That experience was inspirational and transformed the lives of the pupils and from their feedback it was a great success. The British High Commission in Barbados wrote to the Director of Education in Newham stating that the young people were great ambassadors for their country and had improved relations between the two countries. The Archbishop of Canterbury His Grace Robert Runcie paid a visit to the youth centre in 1986 and was particularly impressed by the project, especially our work on churches in Barbados.

After leaving the Youth Service I re-trained in person-centred therapy and started work as a counsellor with ‘Mind’ in Tower Hamlets. This brought me into contact with their African and Caribbean Mental Health Project where I volunteered my services. At the time there was much concern about the misdiagnosis and over representation of Black people in the mental health system. The local authority social services found it difficult to reach Caribbean service users and I was commissioned with a brief to find out the mental health needs of Black people in the borough. A consultation conference was held in November 1996 and I continued working with the user steering group to achieve the conference recommendations. In 1998 the group formed the first management committee of the Tower Hamlets African Caribbean Mental Health Organisation (THACMHO) and I became the co-ordinator.

THACMHO played a leading role in researching and publicising the stories of African people in London’s East End with their ‘Health Through History’ initiative. They wrote a book entitled ‘Power Writers’ which was published by Hansib Press in 2003. It featured the stories of five African writers who lived in the East End of London during the latter part of the 18th century; It was also supported with walking tours and exhibitions. The book received good reviews and was referred to by the MP for Tower Hamlets Oona King whilst speaking in a debate at the House of Commons to commemorate the 200th anniversary of the abolition of the Atlantic slave trade by Great Britain. In 2004 we held a Reminiscence Conference on West Indian Seamen who came to the London West India docks from the West Indies during the 1950/60s. The report was launched in November 2004 after which a Historical Resource pack for Key Stage 3 pupils entitled ‘Sailors of the Caribbean’ was developed for Tower Hamlets schools. Much of this work was carried out in partnership with the Museum of London Docklands, where I later sat on the committee that produced the ‘London, Sugar and Slavery Gallery; (Revealing our City’s Untold History)’. THACMHO also had the opportunity to work with the Tower of London education department to research and develop a publication entitled ‘African History at the Tower of London’. The organisations’ ‘Health Through History’ initiative was recognised as an important social model for the treatment of Black people with mental health difficulties as it provided a positive identity of self, built self-esteem and gave confidence to its members.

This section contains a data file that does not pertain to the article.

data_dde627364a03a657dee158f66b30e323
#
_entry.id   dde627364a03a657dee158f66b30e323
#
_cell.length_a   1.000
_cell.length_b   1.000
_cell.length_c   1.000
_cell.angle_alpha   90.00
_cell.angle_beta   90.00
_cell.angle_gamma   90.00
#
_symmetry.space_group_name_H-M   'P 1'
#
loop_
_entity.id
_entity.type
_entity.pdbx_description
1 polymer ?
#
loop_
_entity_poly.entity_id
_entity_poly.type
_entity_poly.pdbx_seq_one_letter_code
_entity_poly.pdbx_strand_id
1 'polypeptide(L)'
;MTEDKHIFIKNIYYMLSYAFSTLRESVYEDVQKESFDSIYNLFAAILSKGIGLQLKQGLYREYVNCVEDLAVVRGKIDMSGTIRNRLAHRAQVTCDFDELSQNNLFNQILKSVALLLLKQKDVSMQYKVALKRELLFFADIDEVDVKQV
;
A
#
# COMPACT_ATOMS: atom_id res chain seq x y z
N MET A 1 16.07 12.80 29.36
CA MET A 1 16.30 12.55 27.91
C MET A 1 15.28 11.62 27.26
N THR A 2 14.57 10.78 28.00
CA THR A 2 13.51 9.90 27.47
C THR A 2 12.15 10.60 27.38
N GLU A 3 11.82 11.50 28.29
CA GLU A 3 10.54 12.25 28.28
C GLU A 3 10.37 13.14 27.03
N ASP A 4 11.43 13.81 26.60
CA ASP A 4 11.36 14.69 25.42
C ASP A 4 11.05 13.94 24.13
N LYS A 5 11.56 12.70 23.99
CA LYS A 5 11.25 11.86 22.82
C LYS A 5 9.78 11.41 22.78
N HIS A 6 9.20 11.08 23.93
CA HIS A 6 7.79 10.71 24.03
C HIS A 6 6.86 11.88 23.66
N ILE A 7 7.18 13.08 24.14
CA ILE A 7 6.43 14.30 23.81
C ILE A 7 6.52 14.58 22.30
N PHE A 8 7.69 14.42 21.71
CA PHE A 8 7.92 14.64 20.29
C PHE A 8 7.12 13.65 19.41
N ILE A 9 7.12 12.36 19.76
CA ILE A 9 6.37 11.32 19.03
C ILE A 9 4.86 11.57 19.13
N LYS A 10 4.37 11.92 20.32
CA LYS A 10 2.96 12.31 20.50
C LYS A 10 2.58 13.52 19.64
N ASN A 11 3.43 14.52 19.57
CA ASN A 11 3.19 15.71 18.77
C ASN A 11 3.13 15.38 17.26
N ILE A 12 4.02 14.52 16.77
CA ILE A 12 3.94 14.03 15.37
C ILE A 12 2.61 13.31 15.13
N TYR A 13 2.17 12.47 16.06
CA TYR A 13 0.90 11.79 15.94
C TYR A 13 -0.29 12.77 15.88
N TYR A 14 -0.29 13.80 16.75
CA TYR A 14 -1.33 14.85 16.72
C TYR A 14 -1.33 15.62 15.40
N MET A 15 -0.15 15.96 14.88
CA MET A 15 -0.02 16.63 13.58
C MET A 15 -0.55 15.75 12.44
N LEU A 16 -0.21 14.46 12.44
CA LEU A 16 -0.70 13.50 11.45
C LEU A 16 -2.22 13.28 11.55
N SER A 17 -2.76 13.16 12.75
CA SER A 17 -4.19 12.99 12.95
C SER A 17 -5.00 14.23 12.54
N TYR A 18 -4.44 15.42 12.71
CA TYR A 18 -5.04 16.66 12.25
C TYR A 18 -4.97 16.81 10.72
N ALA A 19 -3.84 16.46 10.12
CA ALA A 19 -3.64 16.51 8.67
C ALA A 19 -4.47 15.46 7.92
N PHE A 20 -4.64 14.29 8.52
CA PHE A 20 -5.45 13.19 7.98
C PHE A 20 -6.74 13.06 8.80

Now in semi-retirement I still find time to carry out the part-time role as a Mental Health Act Associate Manager for The East London NHS Foundation Trust. I’m also the secretary for the Newham based Heritage organisation ‘The Tony Cheeseman Foundation UK’.